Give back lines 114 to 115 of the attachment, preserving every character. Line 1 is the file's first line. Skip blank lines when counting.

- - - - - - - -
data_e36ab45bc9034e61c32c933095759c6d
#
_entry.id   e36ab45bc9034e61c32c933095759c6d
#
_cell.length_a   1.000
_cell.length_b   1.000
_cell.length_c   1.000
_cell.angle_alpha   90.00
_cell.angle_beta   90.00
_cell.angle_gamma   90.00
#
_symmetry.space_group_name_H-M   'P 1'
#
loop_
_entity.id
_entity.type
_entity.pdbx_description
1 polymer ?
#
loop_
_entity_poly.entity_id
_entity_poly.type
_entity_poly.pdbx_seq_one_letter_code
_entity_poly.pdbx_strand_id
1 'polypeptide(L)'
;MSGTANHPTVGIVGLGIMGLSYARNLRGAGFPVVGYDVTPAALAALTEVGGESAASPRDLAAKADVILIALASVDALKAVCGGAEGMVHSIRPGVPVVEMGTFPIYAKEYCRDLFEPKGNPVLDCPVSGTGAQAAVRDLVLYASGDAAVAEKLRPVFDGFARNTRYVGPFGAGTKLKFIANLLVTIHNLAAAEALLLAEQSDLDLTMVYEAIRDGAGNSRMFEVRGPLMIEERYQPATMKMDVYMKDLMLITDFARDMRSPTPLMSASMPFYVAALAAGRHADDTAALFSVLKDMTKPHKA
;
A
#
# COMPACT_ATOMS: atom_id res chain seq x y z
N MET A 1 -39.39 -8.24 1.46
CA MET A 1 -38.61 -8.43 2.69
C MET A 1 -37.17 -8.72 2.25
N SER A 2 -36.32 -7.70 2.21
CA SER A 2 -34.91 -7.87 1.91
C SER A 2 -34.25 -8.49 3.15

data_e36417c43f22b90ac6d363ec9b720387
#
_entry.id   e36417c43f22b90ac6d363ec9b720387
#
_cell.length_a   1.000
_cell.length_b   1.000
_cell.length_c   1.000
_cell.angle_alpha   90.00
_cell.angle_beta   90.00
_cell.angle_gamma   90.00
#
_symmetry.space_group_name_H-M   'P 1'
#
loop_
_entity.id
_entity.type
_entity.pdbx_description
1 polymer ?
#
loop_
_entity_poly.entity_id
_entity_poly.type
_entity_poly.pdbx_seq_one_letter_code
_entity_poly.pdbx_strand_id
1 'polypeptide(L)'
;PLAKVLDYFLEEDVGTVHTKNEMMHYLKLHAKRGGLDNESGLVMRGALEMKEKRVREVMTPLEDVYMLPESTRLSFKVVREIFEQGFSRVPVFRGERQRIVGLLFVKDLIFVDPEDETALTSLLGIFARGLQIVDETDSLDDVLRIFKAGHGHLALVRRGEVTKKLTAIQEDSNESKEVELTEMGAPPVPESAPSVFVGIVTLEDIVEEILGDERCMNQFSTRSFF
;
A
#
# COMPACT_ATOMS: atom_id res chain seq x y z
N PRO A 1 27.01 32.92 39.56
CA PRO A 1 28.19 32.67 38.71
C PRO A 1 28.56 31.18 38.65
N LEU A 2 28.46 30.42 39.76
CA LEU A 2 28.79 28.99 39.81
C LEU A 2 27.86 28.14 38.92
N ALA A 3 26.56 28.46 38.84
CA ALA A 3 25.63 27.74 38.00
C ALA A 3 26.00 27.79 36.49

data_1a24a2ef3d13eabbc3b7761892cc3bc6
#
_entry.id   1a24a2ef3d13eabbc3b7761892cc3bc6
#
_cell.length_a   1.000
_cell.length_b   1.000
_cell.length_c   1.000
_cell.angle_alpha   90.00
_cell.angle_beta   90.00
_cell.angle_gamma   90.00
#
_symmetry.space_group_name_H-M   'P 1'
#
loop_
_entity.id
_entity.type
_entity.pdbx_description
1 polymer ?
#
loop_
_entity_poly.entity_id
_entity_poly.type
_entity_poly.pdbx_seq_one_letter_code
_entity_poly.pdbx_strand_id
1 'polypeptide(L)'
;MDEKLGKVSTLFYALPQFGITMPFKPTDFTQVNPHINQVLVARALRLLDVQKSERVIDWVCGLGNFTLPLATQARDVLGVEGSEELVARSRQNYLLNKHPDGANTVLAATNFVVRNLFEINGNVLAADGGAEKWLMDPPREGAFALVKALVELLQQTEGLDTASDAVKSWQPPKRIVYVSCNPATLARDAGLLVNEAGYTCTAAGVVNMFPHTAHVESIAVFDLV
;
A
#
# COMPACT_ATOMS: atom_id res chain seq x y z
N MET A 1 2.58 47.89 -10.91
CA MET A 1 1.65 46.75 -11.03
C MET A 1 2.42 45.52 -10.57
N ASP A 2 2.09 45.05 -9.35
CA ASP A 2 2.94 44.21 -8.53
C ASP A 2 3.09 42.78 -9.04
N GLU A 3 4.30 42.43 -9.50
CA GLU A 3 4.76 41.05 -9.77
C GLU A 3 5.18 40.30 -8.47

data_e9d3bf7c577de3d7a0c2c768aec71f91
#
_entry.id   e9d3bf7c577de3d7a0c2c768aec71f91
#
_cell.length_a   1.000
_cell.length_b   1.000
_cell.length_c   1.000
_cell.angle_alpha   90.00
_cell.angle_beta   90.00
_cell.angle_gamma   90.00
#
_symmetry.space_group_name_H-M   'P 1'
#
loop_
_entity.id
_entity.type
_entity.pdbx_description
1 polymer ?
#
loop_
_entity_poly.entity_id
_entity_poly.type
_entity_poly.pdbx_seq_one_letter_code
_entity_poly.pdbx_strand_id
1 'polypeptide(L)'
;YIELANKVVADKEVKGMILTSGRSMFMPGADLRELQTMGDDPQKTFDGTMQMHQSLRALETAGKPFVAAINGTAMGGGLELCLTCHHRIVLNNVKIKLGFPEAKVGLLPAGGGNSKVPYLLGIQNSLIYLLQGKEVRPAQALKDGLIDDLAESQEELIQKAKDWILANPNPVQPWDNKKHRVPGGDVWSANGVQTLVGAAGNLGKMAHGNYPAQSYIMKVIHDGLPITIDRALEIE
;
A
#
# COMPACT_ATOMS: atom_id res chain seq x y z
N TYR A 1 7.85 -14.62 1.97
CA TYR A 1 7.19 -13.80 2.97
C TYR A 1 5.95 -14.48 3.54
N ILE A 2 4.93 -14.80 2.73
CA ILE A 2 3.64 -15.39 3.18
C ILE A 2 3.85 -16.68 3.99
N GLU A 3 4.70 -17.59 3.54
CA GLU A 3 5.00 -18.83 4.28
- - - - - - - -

C GLU A 3 5.18 40.30 -8.47

data_e9d3bf7c577de3d7a0c2c768aec71f91